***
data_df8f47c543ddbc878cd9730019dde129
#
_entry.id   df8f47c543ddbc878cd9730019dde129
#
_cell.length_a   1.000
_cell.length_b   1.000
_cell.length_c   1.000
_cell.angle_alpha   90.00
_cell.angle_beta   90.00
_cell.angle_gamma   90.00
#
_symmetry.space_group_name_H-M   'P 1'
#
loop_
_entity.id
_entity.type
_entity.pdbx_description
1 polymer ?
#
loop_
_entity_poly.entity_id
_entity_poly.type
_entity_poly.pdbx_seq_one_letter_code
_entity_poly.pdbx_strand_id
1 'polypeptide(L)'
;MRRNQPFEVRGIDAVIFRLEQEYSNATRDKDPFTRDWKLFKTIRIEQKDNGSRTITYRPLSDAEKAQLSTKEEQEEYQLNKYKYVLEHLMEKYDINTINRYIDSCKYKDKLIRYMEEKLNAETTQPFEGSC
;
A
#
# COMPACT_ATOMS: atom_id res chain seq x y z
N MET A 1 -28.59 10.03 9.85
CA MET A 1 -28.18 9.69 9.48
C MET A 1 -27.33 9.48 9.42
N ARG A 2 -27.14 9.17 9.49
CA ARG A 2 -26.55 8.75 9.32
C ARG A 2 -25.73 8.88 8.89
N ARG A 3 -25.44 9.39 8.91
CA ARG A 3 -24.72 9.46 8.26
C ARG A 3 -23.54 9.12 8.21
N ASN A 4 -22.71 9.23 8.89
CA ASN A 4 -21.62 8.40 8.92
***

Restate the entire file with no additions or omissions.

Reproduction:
data_df8f47c543ddbc878cd9730019dde129
#
_entry.id   df8f47c543ddbc878cd9730019dde129
#
_cell.length_a   1.000
_cell.length_b   1.000
_cell.length_c   1.000
_cell.angle_alpha   90.00
_cell.angle_beta   90.00
_cell.angle_gamma   90.00
#
_symmetry.space_group_name_H-M   'P 1'
#
loop_
_entity.id
_entity.type
_entity.pdbx_description
1 polymer ?
#
loop_
_entity_poly.entity_id
_entity_poly.type
_entity_poly.pdbx_seq_one_letter_code
_entity_poly.pdbx_strand_id
1 'polypeptide(L)'
;MRRNQPFEVRGIDAVIFRLEQEYSNATRDKDPFTRDWKLFKTIRIEQKDNGSRTITYRPLSDAEKAQLSTKEEQEEYQLNKYKYVLEHLMEKYDINTINRYIDSCKYKDKLIRYMEEKLNAETTQPFEGSC
;
A
#
# COMPACT_ATOMS: atom_id res chain seq x y z
N MET A 1 -28.59 10.03 9.85
CA MET A 1 -28.18 9.69 9.48
C MET A 1 -27.33 9.48 9.42
N ARG A 2 -27.14 9.17 9.49
CA ARG A 2 -26.55 8.75 9.32
C ARG A 2 -25.73 8.88 8.89
N ARG A 3 -25.44 9.39 8.91
CA ARG A 3 -24.72 9.46 8.26
C ARG A 3 -23.54 9.12 8.21
N ASN A 4 -22.71 9.23 8.89
CA ASN A 4 -21.62 8.40 8.92